Heterosexual History Timeline, Part 1

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A chronology of events in heterosexual history


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Oldest references listed first:


See Trumbach, Randolph. Sex and the Gender Revolution: Heterosexuality and the Third Gender in Enlightenment London. Chicago: University of Chicago Press, 1998, who dates the construction of the heterosexual/homosexual sex/gender system to 1700 in London.

Contrast this with Katz, 1995, who suggests that the development of the heterosexual/homosexual organization of sexuality and gender as a particular historical system was roughly coterminus with the development and distribution of the terminology and conception of heterosexuality and homosexuality.

1868, May 6

terms "heterosexual" and "homosexual" first written

In a letter, in German, to Karl Heinrich Ulrichs on this date an early sex-law reformer, the writer Karl Maria Kerbeny, is first known to have privately used four new terms he had coined: "Monosexual; Homosexual; Heterosexual; und Heterogenit" -- the debut of the homosexual and heterosexual categories, and two now forgotten terms. (See: Kertbeny: "Homosexual," "Heterosexual," May 6, 1868)


term "heterosexual" first published

The word heterosexual was used publicly for the first time, in Germany, in 1880, in a book titled Discovery of the Soul, by a zoologist, Gustav Jäger. (See: Jäger: "Heterosexual," 1880)


Krafft-Ebing: "Heterosexual," 1889

The term heterosexual appeared in the 4th German edition of R. Krafft-Ebing's Psychopathia Sexualis . . . (Stuttgart: Ferdinand Enke), 96-97.[1]

1892, May

term "heterosexual" first published in U.S.

The earliest-known use of the word heterosexual in the United States occurs in an article by Dr. James G. Kiernan, published in a Chicago medical journal on this date. (See: Kiernan: "Heterosexual," "Homosexual," May 1892)


"Heterosexuality" is "abnormal", "perverted"

Dorland's Medical Dictionary: "Heterosexuality", 1901

"Heterosexuality" is defined as "Abnormal or perverted appetite toward the opposite sex."

1902, February 15

Kiernan, James G. "Heredity." Medical News (New York); Vol. 80, Issue 7; pg. 291-99.

The words "heterosexual" and "homosexual" appear on page 4: "The psychic phase of instincts so fundamental as the reproductive instinct may appear even when there is congenital absence or rudimentary development of organs upon which its expression depends. [A Note 17 attributes this to Clara Barrus. American Journal of Insanity, 1894-95. Kiernan then adds a statement using the new terms:] Psycho-sexual manifestations may remain indifferent until adolescence, may be of homosexual type (the same sex), or may be of heterosexual type (opposite sex), or may be hermaphrodidic (both sexes)."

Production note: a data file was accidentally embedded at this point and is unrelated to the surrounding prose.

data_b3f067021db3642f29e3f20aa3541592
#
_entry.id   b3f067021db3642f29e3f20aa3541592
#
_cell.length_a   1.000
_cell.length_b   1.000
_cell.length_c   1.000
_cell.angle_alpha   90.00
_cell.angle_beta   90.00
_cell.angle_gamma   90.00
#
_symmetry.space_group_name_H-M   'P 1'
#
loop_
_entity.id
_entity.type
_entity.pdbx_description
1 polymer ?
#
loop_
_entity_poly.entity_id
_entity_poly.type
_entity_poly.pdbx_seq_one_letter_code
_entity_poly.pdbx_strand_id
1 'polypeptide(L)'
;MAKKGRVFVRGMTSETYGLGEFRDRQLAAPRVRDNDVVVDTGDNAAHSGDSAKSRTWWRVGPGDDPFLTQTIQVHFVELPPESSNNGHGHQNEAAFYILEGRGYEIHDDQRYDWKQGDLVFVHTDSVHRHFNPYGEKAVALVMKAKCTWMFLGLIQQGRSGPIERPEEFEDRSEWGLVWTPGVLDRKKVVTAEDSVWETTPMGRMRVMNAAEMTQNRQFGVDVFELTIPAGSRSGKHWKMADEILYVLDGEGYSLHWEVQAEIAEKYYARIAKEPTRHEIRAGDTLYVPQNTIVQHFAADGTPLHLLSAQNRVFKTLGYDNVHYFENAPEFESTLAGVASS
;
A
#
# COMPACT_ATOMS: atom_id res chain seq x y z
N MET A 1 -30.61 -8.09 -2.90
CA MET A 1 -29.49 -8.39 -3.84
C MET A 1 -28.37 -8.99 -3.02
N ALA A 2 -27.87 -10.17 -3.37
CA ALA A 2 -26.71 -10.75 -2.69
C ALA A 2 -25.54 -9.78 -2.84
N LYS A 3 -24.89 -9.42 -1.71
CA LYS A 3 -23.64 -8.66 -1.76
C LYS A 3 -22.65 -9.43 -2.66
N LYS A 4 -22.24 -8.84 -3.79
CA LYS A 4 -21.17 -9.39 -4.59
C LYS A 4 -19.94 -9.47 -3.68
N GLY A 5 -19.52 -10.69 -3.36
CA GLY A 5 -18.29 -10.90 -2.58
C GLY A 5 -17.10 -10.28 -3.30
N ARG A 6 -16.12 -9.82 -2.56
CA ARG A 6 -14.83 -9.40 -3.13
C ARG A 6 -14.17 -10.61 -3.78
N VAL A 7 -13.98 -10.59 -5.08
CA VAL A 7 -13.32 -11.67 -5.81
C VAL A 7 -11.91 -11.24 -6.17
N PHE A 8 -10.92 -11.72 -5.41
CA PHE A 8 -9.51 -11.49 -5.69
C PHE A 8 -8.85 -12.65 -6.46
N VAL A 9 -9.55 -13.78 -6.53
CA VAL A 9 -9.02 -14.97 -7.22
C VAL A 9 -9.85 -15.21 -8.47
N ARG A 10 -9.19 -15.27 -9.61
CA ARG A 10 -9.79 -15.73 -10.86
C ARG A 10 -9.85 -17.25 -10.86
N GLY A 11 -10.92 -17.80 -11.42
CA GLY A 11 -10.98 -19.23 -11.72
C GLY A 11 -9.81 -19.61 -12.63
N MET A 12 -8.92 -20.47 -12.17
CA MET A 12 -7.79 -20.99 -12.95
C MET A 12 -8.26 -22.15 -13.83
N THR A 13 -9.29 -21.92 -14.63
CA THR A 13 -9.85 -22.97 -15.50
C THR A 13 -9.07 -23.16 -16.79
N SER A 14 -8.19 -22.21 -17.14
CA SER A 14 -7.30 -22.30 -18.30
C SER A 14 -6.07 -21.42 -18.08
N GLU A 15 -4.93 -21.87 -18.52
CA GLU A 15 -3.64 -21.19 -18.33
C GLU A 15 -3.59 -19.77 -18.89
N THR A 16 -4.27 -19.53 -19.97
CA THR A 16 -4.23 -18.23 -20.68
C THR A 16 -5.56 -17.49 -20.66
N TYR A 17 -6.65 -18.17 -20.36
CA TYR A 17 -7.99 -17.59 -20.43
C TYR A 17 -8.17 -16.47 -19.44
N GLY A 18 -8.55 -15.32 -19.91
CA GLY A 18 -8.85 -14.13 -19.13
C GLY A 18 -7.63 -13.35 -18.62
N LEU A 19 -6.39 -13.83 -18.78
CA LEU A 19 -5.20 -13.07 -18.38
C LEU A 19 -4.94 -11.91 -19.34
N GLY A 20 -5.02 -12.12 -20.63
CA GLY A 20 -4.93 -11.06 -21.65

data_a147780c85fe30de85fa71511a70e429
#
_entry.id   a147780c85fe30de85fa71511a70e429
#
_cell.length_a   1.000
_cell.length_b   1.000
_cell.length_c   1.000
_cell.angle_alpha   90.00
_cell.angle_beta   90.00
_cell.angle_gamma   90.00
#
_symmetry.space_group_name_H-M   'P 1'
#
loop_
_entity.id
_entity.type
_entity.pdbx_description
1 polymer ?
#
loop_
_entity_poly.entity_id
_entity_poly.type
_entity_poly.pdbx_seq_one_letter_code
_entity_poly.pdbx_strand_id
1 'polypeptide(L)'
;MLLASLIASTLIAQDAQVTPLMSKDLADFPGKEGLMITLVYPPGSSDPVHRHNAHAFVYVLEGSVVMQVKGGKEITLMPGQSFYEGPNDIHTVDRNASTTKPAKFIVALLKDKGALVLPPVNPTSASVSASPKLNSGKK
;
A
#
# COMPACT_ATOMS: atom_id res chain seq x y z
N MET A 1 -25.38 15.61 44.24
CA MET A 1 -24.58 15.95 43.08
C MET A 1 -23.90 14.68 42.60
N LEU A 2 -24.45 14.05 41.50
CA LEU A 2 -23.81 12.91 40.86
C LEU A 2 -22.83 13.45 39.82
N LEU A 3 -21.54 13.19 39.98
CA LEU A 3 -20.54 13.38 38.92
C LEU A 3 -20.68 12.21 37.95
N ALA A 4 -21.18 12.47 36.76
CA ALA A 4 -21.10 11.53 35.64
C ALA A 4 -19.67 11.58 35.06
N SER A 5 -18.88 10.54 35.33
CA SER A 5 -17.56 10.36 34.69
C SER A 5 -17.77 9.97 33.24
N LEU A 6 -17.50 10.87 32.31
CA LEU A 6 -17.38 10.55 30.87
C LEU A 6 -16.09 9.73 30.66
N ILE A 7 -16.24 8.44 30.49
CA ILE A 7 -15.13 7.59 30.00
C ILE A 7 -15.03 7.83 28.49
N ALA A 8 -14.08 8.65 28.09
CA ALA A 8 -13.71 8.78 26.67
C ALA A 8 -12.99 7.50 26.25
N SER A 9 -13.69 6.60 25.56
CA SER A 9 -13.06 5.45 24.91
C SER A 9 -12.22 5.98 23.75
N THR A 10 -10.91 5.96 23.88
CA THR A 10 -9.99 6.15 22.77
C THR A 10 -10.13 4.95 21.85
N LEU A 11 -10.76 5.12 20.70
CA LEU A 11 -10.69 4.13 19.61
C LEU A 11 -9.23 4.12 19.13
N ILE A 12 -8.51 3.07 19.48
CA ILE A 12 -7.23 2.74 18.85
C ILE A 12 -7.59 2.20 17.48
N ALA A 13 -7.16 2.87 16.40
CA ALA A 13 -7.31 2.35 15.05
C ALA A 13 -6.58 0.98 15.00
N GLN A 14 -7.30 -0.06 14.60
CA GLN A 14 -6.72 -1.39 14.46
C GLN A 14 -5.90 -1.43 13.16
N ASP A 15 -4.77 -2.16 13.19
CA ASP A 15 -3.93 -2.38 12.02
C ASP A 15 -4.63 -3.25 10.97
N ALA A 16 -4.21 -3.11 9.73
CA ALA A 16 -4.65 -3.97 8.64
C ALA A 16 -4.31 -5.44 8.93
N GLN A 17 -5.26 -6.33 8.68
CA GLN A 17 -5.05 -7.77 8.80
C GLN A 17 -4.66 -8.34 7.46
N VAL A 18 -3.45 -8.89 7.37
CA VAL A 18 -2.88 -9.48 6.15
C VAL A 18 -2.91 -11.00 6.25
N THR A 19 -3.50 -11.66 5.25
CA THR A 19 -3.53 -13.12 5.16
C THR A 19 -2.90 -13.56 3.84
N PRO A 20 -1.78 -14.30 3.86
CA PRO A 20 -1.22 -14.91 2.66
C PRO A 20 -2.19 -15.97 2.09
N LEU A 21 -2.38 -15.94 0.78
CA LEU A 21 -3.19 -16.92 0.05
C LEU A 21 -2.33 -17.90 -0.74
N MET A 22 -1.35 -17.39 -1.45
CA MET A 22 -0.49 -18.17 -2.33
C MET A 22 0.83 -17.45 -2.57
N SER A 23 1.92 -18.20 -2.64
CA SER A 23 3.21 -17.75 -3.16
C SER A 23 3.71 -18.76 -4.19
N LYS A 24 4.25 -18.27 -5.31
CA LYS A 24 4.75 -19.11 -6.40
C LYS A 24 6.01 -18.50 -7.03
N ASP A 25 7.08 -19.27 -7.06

Merriam-Webster's New International Dictionary.

"Homosexuality" makes its debut in this authoritative dictionary as a "Med." (medical) term meaning "morbid sexual passion for one of the same sex." "Heterosexuality" first appears in Merriam-Webster's fourteen years later. See 1923, Merriam-Webster's. Compare with 1934, Merriam-Webster's.[2]


Ellis, Havelock. Sex in Relation to Society, published in Philadelphia, says that, thanks to Christianity, we "have no simple, precise, natural word for the love of the sexes." But see Ellis, 1915.[3]


Freud, Sigmund. Three Contributions to the Sexual Theory. First publication in New York, in English translation.[4]

1914, March

Putnam, James J. "On Some of the Broader Issues of the Psychoanalytic Movement. The American Journal of the Medical Sciences. March 1914. Vol. 147, No. 3; pp. 389- (18 pp.) Word "heterosexual" appears. Template:Research on what page? Sentence? Context? Reprinted and revised in: James Jackson Putnam, Ernest Jones. Addresses on psycho-analysis. The International Psycho-Analytical Press, 1921 - Psychology - 470 pages, chapter XI, pages 194-222. (Google eBook)

1914, November 22

First use of term "homosexual" in New York Times

New York Times: "homosexual," November 22, 1914

First use of word homosexual in The Times. See 1923, June 24, for the first use of the word "heterosexual" in The TImes.